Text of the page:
Charlie Cowdrey

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Charlie Cowdrey
Sport(s) Football
Biographical details
Born (1933-11-16)November 16, 1933
Camden Point, Missouri[1]
Died January 18, 2011(2011-01-18) (aged 77)
Winfield, Kansas[2]
Coaching career (HC unless noted)
1966–1968 Fort Scott CC
1969–1976 Missouri (assistant)
1977–1980 Illinois State
1983–1991 Southwestern (KS)
1993–1995 Morningside
Head coaching record
Overall 81–86–4

Charles E. Cowdrey (November 16, 1933 – January 18, 2011)[2] was an American football coach. Cowdrey served as a head high school coach for nine years, head coach at Fort Scott Community College for three years, assistant coach at University of Missouri for eight years, head coach at Illinois State University for four years, assistant coach at Drake University for one year, and head coach at Southwestern College for nine years. His overall record as a head coach including high school coaching is 138 wins, 85 losses, 6 ties, and as a college head coach he achieved a record of 81 wins, 86 losses, and 4 ties.[3]

Early life[edit]

Cowdrey was born in Camden Point, Missouri, received a bachelors in physical education from Northwest Missouri State University and a masters from the University of Missouri.[4]

Cowdrey began his career as a coach at Smithville High School from 1957 to 1966. He then at Fort Scott Community College from 1966 to 1969 and then was an assistant coach the University of Missouri from 1969 to 1977.[4]

Coaching career[edit]

Illinois State[edit]

Cowdrey was the 16th head football coach for the Illinois State Redbirds in Normal, Illinois and he held that position for four seasons, from 1977 until 1980. His overall coaching record at ISU was 12 wins, 31 losses, and 1 tie. This ranks him 11th at ISU in terms of total wins and 17th at ISU in terms of winning percentage.[5]

Charlie Cowdrey became perhaps the only football coach in NCAA history to be fired less than 24 hours after his team had scored a major upset.[6]

Southwestern College[edit]

From 1983 to 1991, he was the 23rd head coach for the Southwestern College Moundbuilders in Winfield, Kansas where he compiled a record of 59 wins and 34 losses with 1 tie, taking over the program from famed football coach Dennis Franchione. He held the position for nine season and became the 7th most successful coach at Southwestern College in terms of winning percentage (65.2%) and second in terms of total number of wins with 59.[7]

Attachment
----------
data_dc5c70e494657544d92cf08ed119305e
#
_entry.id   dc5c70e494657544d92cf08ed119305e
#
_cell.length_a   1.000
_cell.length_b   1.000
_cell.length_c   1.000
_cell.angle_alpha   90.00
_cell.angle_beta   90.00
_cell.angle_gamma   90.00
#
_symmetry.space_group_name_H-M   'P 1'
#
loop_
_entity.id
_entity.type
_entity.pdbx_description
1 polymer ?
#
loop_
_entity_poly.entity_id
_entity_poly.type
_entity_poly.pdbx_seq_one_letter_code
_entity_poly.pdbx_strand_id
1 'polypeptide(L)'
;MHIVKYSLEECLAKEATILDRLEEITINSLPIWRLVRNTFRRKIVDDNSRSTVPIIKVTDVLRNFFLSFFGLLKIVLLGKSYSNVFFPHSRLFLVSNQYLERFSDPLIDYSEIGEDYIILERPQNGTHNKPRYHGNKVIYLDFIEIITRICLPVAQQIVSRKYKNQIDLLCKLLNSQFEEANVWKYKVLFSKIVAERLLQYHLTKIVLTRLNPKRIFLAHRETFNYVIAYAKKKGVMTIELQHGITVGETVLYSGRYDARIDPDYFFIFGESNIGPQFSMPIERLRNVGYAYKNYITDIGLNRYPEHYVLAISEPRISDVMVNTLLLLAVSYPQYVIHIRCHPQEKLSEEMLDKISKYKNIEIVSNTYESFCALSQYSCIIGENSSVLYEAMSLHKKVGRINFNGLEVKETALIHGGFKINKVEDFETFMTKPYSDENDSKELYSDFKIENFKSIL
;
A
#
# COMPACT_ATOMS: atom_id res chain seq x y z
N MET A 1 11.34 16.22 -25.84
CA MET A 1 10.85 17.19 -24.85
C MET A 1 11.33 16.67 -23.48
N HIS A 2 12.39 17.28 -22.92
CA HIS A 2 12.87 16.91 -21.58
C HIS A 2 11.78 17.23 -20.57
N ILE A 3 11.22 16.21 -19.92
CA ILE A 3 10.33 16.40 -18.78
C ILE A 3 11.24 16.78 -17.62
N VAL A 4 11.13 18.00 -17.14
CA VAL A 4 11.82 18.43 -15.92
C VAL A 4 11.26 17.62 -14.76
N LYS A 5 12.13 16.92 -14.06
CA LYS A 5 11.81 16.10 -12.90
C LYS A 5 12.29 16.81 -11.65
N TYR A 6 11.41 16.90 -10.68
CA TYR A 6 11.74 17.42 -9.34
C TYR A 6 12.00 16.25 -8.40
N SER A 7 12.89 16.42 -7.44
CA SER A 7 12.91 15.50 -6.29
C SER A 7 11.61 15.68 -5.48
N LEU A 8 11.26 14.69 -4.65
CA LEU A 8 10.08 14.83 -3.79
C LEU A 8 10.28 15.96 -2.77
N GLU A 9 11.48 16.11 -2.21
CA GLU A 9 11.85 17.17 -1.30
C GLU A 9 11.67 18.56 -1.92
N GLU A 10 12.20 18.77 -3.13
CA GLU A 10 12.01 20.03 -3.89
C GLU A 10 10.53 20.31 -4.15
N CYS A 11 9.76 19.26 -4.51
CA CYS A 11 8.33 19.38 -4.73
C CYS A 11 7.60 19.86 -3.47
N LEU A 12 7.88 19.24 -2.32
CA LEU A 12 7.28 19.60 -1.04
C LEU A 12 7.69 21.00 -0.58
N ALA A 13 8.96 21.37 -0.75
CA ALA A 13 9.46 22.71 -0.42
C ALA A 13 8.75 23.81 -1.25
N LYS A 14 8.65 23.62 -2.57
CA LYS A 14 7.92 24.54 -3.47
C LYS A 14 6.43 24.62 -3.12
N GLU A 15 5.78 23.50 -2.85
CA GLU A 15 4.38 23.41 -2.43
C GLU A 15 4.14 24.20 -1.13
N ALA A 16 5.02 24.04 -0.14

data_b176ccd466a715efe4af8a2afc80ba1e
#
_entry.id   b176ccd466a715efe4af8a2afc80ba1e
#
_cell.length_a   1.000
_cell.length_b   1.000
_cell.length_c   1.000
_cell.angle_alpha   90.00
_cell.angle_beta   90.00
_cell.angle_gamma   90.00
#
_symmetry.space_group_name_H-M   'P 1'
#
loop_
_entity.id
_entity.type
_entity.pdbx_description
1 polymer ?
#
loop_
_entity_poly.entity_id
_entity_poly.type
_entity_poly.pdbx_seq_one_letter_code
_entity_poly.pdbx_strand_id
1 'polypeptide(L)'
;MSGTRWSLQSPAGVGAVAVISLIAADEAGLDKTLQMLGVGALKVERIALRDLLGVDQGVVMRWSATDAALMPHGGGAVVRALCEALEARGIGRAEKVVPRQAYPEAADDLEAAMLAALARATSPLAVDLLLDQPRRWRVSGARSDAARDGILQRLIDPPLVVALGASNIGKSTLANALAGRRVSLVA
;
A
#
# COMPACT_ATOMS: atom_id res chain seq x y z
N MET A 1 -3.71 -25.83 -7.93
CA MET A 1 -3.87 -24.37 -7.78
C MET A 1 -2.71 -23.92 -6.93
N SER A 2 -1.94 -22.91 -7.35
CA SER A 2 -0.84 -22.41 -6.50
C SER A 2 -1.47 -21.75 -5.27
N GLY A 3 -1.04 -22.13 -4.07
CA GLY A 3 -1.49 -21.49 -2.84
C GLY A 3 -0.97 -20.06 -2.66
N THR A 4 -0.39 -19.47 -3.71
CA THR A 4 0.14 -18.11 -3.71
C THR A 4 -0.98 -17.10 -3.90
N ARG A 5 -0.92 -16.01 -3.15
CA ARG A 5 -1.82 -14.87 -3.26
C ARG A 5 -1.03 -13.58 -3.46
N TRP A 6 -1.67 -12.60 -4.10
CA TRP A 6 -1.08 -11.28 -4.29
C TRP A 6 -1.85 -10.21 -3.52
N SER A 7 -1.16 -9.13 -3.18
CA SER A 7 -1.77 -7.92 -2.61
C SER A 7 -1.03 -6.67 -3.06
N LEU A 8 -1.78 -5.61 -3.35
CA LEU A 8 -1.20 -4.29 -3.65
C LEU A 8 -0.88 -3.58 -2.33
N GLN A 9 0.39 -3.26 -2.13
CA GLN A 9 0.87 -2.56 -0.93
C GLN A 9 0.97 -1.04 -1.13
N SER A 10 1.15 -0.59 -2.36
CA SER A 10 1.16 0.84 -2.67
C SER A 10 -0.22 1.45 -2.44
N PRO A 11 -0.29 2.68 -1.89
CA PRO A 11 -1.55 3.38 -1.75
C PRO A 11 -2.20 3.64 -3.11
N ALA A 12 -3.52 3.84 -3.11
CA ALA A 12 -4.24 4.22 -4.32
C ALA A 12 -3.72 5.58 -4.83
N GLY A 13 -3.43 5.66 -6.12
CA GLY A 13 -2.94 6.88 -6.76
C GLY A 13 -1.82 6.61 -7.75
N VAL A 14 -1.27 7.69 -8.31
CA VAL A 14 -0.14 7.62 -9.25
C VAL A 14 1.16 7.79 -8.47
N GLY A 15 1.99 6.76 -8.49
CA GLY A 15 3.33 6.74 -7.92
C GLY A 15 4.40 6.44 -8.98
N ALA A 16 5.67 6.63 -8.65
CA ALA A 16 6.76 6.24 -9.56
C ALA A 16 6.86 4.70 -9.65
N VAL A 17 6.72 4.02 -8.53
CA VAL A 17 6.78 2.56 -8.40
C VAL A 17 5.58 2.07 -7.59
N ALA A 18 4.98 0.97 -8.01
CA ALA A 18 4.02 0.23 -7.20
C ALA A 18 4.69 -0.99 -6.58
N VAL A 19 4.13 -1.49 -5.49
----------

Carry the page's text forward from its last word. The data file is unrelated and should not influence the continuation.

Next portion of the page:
Cowdrey took his teams to two separate bowl games, coaching half of the post-season bowls in school history. Both appearances were in the Sunflower Bowl, and the team lost both times.[8] But 1984 was the first year that Southwestern qualified for the NAIA Football National Championship. The first round the team defeated conference rival Bethel 17–14, and then lost to Northwestern College by a score of 45-23.[9]

About being fired from the post, his son Bruce Cowdrey (also a football coach) related this story:

"A long time ago, my dad, Charlie Cowdrey (former Illinois State coach) was coaching Southwestern College in Winfield, Kan., when I asked him how he felt about being fired, ... he said, ‘When I came here, the first school president loved me. The second one didn't like football. The third one, he fired the chaplain. So I knew I was next.'"[10]

Morningside College[edit]

After Southwestern, Cowdrey became the head coach at Morningside College in Sioux City, Iowa[11] from 1993 through the 1995 season. His teams at Morningside produce 5 wins, 26 losses, and 2 ties during his three years as head coach.[12]

Head coaching record[edit]

Year Team Overall Conference Standing Bowl/playoffs NAIA Coaches' Poll#
Illinois State Redbirds (Missouri Valley Football Conference) (1977–1980)
1977 Illinois State 3–7–1
1978 Illinois State 2–9
1979 Illinois State 3–8
1980 Illinois State 4–7
Illinois State: 12–31–1 0–0
Southwestern College Moundbuilders (Kansas Collegiate Athletic Conference) (1983–1991)
1983 Southwestern 8–2–1 1 L Sunflower Bowl
1984 Southwestern 9–3 L NAIA Div II Semifinal
1985 Southwestern 8–3 1 L Sunflower Bowl
1986 Southwestern 7–3
1987 Southwestern 8–2 1
1988 Southwestern 6–4
1989 Southwestern 7–3
1990 Southwestern 6–4
1991 Southwestern 5–5
Southwestern: 64–29–1 0–0
Morningside College (Great Plains Athletic Conference) (1993–1995)
1993 Morningside 2–9
1994 Morningside 3–8
1995 Morningside 0–9–2
Morningside: 5–26–2 0–0
Total: 81–86–4
      National championship         Conference title         Conference division title or championship game berth

Personal life[edit]

Cowdrey died on January 18, 2011 at his home in Winfield.[2]


  1. ^ "Obituary: Charles E. Cowdrey". Swisher-Taylor & Morris Funeral Home. Archived from the original on February 3, 2013. Retrieved January 15, 2011. 
  2. ^ a b c Mitchell, Fred (January 20, 2011). "Former Illinois State football coach Cowdrey dies". Retrieved January 25, 2011. 
  3. ^ Fort Scott Community College Athletic Hall of Fame Archived September 22, 2007, at the Wayback Machine.
  4. ^ a b Thank You (February 4, 2011). "The Winfield Daily Courier > Archives > News > News > Coaching legend Cowdrey fondly remembered". Retrieved February 9, 2011. 
  5. ^ Illinois State Coaching Records Archived November 26, 2005, at the Wayback Machine.
  6. ^ | Sports | From Pages Past
  7. ^ Southwestern College - Winfield, KS Archived 2007-09-05 at the Wayback Machine.
  8. ^ "Charlie Cowdrey". College Football Reference. Archived from the original on March 3, 2016. Retrieved January 28, 2011. 
  9. ^ "Coach: Charlie Cowdrey (1984)". College Football Data Warehouse. Retrieved March 11, 2013. 
  10. ^ Eminian, Dave (May 17, 2009). "A Look at the Cowdrey Era". Retrieved January 26, 2011. 
  11. ^ Lawrence Journal-World "Southwestern Tabs Cabell" May 14, 1992
  12. ^ College Football Data Warehouse Charlie Cowdrey